Use this URL to cite or link to this record in EThOS: http://ethos.bl.uk/OrderDetails.do?uin=uk.bl.ethos.508779
Title: Investigation of the effects of injury upon intracellular signalling pathways and expression of inflammatory response genes in articular cartilage
Author: Watt, Fiona Elizabeth
Awarding Body: Imperial College London
Current Institution: Imperial College London
Date of Award: 2009
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Abstract:
Damage to joints predisposes to osteoarthritis. The mechanism by which injury to cartilage might lead to net matrix loss and cartilage degeneration remains unknown. Following experimental sharp injury to porcine articular cartilage (dissection from, or scoring of the articular surface), our group has previously shown rapid activation of the 3 mitogen activated protein kinase (MAPK) pathways in cartilage. Activation of ERK, and probably also p38 MAPK, is due to release of fibroblast growth factor (FGF) from the matrix after injury. However, despite a long search, the cause of JNK activation following sharp injury remains unknown. I investigated the extent and regulation of inflammatory signalling after cartilage injury and whether it was sufficient to cause expression of inflammatory response genes. In this work, I show that a number of intracellular signalling pathways including PI3 kinase and IκB kinase (IKK) (which leads to activation of NFκB) are activated by sharp injury to cartilage. The signalling following injury was sufficient to induce a wide range of inflammatory response mRNAs, including pro-inflammatory cytokines such as IL-6, COX-2 and proteinases such as MMP-1 and ADAMTS-4 in a pattern which was not entirely IL-1-like. Pharmacological inhibition experiments suggested that the production by injured cartilage of an inflammatory response gene which could be assayed at the protein level, activin A, was regulated by FGF-mediated pathways (ERK) as well as by NFκB and tyrosine kinases (src family kinases). Given these findings, the role of tyrosine kinases in the early response of cartilage to injury was explored. By phosphotyrosine immunoprecipitation and purification from injured cartilage lysates, FAK and its substrate paxillin were identified from silverstained gels by mass spectrometry. The phosphorylation of these src substrates accounted for rapidly inducible bands seen on phosphotyrosine western blotting of injured cartilage lysates. However, no evidence of a role for src kinases in the regulation of MAPK/IKK signalling upon injury was found. In contrast, blockade of another tyrosine kinase, the FGF receptor, led to partial inhibition not only of the ERK pathway following sharp injury, but also the other MAPKs and IKK. Whilst activation of the same pathways was also seen following injury to synovium, FGF receptor inhibition had no effect on this signalling. This suggested that FGF may have a pro-inflammatory action following injury in vivo which is a particular feature of cartilage.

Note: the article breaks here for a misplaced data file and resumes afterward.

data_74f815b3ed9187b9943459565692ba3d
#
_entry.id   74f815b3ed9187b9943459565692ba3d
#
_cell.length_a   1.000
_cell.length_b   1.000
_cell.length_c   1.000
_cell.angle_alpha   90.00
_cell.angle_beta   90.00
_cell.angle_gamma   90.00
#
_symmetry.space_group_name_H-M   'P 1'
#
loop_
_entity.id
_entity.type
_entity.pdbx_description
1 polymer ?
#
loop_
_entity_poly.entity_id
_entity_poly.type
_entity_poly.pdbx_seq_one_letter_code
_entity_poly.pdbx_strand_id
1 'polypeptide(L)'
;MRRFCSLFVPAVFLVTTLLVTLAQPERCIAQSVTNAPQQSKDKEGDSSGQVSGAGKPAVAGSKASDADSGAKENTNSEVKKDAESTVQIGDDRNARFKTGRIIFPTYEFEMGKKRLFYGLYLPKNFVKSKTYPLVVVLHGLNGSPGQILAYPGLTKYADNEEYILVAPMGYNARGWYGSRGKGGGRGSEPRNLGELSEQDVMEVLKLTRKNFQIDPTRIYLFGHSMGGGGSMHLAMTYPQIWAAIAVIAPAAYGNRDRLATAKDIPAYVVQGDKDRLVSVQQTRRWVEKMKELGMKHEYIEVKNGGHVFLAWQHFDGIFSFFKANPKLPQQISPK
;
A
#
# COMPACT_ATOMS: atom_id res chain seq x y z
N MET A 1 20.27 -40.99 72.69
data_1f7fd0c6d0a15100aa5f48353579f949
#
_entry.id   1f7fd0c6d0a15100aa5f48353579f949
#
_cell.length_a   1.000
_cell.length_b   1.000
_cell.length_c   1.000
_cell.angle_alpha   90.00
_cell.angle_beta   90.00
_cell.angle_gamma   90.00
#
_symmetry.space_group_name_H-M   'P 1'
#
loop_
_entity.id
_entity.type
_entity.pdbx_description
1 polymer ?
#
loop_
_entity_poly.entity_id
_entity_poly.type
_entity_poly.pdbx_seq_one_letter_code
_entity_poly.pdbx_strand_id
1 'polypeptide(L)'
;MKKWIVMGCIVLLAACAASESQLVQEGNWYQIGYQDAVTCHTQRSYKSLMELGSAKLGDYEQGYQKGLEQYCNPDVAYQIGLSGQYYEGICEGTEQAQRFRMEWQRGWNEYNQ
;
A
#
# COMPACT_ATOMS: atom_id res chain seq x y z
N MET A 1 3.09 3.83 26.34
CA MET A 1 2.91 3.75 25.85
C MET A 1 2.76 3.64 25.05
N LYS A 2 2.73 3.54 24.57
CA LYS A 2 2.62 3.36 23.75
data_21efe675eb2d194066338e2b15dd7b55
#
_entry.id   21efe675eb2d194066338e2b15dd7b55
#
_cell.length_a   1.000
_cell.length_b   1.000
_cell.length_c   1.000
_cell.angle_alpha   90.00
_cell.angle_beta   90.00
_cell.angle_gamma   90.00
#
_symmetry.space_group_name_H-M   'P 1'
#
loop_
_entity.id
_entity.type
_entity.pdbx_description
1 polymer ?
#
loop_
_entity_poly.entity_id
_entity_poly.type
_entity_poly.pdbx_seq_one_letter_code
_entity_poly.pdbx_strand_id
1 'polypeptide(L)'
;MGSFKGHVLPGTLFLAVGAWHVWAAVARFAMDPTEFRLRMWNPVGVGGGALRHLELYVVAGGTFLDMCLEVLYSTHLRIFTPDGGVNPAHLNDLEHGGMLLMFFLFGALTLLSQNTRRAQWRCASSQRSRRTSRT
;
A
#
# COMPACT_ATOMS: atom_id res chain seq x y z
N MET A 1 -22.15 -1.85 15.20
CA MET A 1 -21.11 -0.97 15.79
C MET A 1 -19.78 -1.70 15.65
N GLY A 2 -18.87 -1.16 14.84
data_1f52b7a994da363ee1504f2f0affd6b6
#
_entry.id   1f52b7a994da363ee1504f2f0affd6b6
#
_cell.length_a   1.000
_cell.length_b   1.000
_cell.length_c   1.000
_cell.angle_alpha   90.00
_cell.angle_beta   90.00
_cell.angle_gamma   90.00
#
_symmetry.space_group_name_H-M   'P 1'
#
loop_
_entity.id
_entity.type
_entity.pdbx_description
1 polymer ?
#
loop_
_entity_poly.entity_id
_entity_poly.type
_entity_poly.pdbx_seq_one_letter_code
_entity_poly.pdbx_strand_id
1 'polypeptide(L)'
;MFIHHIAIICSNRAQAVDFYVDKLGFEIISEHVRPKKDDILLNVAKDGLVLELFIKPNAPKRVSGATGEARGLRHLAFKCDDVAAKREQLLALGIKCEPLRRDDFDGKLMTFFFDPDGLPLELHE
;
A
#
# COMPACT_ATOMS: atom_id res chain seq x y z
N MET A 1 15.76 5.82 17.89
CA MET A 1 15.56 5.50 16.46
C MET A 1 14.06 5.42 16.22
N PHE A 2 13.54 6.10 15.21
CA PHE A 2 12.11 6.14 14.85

Supervisor: Saklatvala, Jeremy Sponsor: Not available
Qualification Name: Thesis (Ph.D.) Qualification Level: Doctoral
EThOS ID: uk.bl.ethos.508779  DOI: Not available
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